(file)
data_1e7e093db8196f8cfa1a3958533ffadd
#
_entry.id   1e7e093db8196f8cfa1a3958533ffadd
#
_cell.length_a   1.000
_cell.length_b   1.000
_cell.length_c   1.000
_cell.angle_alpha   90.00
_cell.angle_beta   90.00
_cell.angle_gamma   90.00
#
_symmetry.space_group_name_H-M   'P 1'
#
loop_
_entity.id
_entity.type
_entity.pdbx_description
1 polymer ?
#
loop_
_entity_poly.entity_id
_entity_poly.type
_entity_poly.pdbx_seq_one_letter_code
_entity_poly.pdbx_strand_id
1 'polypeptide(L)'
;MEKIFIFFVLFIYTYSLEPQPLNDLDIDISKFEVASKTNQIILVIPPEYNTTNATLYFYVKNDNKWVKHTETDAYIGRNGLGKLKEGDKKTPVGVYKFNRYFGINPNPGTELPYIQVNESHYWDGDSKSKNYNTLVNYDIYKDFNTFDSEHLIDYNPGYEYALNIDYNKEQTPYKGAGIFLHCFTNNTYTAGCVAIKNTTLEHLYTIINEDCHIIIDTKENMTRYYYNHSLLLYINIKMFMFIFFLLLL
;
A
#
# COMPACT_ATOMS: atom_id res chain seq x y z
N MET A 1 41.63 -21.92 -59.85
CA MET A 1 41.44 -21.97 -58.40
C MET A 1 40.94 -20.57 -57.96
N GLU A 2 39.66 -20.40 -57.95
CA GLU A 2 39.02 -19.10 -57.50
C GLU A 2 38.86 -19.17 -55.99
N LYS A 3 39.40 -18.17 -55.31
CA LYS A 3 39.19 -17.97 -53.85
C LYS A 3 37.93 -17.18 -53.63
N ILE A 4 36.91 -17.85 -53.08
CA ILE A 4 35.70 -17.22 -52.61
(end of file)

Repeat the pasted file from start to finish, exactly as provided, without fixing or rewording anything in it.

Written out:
data_1e7e093db8196f8cfa1a3958533ffadd
#
_entry.id   1e7e093db8196f8cfa1a3958533ffadd
#
_cell.length_a   1.000
_cell.length_b   1.000
_cell.length_c   1.000
_cell.angle_alpha   90.00
_cell.angle_beta   90.00
_cell.angle_gamma   90.00
#
_symmetry.space_group_name_H-M   'P 1'
#
loop_
_entity.id
_entity.type
_entity.pdbx_description
1 polymer ?
#
loop_
_entity_poly.entity_id
_entity_poly.type
_entity_poly.pdbx_seq_one_letter_code
_entity_poly.pdbx_strand_id
1 'polypeptide(L)'
;MEKIFIFFVLFIYTYSLEPQPLNDLDIDISKFEVASKTNQIILVIPPEYNTTNATLYFYVKNDNKWVKHTETDAYIGRNGLGKLKEGDKKTPVGVYKFNRYFGINPNPGTELPYIQVNESHYWDGDSKSKNYNTLVNYDIYKDFNTFDSEHLIDYNPGYEYALNIDYNKEQTPYKGAGIFLHCFTNNTYTAGCVAIKNTTLEHLYTIINEDCHIIIDTKENMTRYYYNHSLLLYINIKMFMFIFFLLLL
;
A
#
# COMPACT_ATOMS: atom_id res chain seq x y z
N MET A 1 41.63 -21.92 -59.85
CA MET A 1 41.44 -21.97 -58.40
C MET A 1 40.94 -20.57 -57.96
N GLU A 2 39.66 -20.40 -57.95
CA GLU A 2 39.02 -19.10 -57.50
C GLU A 2 38.86 -19.17 -55.99
N LYS A 3 39.40 -18.17 -55.31
CA LYS A 3 39.19 -17.97 -53.85
C LYS A 3 37.93 -17.18 -53.63
N ILE A 4 36.91 -17.85 -53.08
CA ILE A 4 35.70 -17.22 -52.61